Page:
LIKELY, B.C. — Residents of a remote British Columbia community who have been surviving on donations of bottled water since a tailings dam failed and released mine waste into a nearby lake are no longer under a water ban, health officials announced Friday as they partially lifted restrictions on drinking, bathing and swimming.
As many as 300 people were affected by the water ban, which took effect on Monday when 10 million cubic metres of water and 4.5 million cubic metres of silt were released from the tailings pond at Imperial Metals’ Mount Polley gold and copper mine, about 600 kilometres northeast of Vancouver.
Dr. Trevor Corneil of Interior Health said the town of Likely, B.C., which is the closest town to the mine, and points north on the Quesnel River can use their water as they normally would. However, the ban remained in effect for residents and tourists along southern parts of the river and Quesnel Lake, along with Polley Lake and Hazeltine Creek, which are adjacent to the mine.
The water ban was partially rescinded as the provincial Environment Ministry released a second round of test results that showed water in the area was within guidelines for human consumption.
“We do feel comfortable in the context of risk for human health rescinding the order (in those areas),” said Corneil. “It meets the Canadian drinking water standards, as well as standards for potable drinking water in multiple systems.”
The Cariboo Regional District said 100 to 200 residents were still under a ban, though the precise number is difficult to count because so many tourists come and go from the area.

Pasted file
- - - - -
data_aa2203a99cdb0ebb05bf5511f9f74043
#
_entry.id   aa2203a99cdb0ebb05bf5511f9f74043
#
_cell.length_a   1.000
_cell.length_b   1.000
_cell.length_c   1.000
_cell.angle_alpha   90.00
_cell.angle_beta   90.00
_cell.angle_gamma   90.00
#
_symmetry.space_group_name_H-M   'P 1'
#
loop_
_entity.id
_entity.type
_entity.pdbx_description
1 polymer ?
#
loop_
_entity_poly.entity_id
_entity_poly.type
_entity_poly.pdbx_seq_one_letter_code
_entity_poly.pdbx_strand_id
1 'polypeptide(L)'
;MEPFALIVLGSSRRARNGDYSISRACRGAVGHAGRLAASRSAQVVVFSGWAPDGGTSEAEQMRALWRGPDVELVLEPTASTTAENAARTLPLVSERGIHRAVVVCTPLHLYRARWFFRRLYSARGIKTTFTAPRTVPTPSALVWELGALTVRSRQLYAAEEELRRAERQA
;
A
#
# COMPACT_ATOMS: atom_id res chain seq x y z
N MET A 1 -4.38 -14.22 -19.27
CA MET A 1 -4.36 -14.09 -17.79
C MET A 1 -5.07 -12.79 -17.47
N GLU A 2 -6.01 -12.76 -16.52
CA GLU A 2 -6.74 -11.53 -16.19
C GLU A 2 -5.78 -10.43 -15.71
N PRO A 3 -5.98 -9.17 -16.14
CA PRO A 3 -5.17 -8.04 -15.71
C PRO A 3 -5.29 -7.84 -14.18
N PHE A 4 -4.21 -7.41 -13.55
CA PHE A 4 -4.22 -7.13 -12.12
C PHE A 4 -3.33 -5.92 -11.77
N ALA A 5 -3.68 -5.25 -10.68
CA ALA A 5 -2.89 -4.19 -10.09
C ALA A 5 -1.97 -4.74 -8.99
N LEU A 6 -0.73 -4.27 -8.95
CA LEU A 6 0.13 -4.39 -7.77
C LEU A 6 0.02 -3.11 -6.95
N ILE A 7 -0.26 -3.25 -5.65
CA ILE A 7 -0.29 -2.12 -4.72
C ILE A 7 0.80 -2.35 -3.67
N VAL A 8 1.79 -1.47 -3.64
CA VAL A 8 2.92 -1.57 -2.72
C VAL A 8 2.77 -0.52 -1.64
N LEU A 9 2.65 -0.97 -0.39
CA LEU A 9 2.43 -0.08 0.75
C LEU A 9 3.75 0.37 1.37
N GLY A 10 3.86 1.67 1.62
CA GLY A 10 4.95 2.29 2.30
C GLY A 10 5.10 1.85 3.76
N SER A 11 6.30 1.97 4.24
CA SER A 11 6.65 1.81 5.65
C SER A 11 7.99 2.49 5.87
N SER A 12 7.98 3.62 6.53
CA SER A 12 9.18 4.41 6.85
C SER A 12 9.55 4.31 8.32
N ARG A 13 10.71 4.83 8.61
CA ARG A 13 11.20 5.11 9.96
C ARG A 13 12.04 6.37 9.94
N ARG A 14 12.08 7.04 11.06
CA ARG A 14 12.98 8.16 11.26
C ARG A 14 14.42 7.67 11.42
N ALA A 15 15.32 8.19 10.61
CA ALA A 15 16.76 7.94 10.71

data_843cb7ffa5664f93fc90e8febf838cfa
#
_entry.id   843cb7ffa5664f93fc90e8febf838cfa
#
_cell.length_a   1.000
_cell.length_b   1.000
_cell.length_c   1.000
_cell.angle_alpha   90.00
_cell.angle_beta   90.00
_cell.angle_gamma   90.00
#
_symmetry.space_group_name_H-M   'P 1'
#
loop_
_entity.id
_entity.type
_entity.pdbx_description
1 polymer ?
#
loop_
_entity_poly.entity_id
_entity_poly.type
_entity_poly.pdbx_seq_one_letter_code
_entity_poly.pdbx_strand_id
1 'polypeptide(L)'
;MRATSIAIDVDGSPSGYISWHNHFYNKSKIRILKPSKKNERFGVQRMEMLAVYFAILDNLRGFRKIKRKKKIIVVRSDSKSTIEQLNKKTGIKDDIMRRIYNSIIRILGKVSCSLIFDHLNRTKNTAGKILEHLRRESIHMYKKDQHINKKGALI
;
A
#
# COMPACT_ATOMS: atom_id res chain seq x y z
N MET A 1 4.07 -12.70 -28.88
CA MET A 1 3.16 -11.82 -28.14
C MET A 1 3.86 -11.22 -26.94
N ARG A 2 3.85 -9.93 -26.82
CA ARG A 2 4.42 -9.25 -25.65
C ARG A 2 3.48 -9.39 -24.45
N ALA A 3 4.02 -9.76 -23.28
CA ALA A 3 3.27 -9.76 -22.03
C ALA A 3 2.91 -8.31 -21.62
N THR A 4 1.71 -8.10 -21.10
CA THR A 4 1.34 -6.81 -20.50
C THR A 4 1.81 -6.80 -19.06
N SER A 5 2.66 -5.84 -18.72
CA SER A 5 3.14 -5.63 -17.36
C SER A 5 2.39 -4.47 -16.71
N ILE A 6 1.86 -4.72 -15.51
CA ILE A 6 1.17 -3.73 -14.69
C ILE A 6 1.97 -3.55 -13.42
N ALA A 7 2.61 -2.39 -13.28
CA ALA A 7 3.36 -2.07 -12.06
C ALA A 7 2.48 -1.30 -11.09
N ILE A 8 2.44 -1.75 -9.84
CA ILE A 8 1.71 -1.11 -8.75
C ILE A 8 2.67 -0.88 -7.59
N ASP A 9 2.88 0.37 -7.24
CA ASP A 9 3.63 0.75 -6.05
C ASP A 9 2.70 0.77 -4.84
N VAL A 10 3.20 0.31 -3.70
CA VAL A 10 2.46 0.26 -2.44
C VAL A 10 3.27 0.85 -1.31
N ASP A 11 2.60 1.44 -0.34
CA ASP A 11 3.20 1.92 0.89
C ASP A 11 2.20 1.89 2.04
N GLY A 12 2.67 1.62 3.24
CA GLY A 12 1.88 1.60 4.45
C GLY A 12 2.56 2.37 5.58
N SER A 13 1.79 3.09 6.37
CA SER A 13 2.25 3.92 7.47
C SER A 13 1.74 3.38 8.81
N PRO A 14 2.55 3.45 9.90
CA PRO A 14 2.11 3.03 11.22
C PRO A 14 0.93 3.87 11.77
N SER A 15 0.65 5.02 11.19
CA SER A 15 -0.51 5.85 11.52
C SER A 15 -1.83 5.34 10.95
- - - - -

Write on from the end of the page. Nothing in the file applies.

The second round of results were based on samples taken on Tuesday at various spots along Quesnel River.
“Analysis of these samples indicate that none of the chemical and physical parameter concentrations exceeded B.C. or Health Canada drinking water guidelines,” said a memo that was distributed with the results.
All five testing sites had zinc levels above chronic, or long-term, exposure limits for aquatic life, which an accompanying memo said could be a problem if it persists.
“Further samples will be collected to identify whether this concentration remains at this level over a longer period, which would indicate a greater potential impact to the most sensitive aquatic life,” the memo said.
One of the reasons health officials are reluctant to lift the water ban entirely is Polley Lake — which flows into a creek that drains into Quesnel Lake — is currently plugged by tailings debris. The lake’s water level is much higher than normal and officials are worried the debris could break apart and send a dangerous wave of untested water down the creek.
Imperial Metals Corp. (TSX:III) is building a pipe to manually divert the lake’s water, but Environment Minister Mary Polak said water from Polley Lake wouldn’t be allowed to enter Quesnel Lake until it meets drinking water guidelines.